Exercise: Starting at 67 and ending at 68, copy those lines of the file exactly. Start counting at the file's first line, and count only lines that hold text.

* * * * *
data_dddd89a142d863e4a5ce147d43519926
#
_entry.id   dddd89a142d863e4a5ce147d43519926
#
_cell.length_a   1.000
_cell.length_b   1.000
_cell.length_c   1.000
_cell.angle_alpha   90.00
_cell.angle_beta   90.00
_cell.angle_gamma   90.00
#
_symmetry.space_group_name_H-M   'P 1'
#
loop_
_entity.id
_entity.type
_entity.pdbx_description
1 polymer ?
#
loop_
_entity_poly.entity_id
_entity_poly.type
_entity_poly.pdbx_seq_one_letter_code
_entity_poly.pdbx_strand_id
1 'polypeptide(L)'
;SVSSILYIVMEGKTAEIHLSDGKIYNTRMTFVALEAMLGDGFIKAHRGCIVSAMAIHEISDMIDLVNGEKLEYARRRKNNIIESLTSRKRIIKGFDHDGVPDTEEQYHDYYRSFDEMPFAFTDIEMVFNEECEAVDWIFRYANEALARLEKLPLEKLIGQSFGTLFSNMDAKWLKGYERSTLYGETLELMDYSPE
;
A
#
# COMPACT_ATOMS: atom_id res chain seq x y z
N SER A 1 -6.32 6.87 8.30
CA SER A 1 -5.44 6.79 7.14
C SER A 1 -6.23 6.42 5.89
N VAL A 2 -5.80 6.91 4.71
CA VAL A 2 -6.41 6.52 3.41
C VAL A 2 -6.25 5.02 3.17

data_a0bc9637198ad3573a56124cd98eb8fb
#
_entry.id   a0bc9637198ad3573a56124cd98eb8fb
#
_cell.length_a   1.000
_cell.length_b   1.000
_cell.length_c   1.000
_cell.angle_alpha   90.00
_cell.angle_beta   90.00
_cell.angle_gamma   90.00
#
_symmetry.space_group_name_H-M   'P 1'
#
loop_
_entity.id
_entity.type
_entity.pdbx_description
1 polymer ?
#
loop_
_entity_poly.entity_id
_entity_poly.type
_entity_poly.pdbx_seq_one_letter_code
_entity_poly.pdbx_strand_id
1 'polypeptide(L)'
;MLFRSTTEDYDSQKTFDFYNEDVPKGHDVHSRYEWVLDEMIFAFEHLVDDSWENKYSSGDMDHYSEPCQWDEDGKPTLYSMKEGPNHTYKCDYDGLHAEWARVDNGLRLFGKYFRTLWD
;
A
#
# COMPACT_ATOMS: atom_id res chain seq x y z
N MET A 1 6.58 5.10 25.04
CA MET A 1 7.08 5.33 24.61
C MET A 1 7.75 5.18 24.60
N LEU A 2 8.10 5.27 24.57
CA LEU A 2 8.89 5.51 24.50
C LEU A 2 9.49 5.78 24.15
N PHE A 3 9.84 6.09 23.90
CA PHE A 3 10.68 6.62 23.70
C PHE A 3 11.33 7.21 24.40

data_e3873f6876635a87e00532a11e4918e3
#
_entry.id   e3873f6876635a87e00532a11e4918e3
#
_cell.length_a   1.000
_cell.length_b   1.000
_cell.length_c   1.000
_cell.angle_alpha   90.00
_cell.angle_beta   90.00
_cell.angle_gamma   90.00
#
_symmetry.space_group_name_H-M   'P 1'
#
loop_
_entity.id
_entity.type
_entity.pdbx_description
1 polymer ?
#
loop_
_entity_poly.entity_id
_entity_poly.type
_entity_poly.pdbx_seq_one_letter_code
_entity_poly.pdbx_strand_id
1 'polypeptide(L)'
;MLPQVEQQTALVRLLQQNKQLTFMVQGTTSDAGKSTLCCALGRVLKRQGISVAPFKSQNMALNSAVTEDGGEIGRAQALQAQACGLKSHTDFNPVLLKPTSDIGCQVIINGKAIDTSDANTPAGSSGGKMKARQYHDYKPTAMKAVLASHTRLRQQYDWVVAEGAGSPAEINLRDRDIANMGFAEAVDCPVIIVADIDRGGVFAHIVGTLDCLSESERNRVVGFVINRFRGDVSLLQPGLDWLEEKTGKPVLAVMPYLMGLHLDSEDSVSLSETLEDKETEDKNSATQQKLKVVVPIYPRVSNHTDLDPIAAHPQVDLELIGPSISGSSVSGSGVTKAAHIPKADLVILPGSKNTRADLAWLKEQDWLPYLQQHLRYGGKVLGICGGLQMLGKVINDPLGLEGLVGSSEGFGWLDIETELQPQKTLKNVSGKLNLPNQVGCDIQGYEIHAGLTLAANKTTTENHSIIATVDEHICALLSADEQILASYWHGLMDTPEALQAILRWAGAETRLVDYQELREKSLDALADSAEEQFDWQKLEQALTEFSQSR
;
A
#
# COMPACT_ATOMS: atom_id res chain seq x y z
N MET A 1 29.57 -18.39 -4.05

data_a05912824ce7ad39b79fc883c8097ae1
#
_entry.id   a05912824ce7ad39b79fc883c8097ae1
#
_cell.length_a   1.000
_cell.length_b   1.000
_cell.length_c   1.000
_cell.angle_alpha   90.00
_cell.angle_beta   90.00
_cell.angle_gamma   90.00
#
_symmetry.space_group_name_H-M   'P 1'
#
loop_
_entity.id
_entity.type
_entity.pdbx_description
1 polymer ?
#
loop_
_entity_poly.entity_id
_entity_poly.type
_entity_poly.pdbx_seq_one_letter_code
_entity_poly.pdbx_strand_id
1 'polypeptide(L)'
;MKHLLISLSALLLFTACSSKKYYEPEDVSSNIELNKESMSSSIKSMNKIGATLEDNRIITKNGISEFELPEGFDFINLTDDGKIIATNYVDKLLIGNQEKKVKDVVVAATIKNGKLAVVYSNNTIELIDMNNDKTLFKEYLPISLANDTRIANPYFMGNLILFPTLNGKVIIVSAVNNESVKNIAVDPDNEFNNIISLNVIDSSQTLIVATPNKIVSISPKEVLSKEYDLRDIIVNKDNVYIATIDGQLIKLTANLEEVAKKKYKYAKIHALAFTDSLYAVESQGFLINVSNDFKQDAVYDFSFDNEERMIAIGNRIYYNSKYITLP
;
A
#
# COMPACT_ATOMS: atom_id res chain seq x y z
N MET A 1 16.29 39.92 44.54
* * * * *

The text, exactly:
N MET A 1 6.58 5.10 25.04
CA MET A 1 7.08 5.33 24.61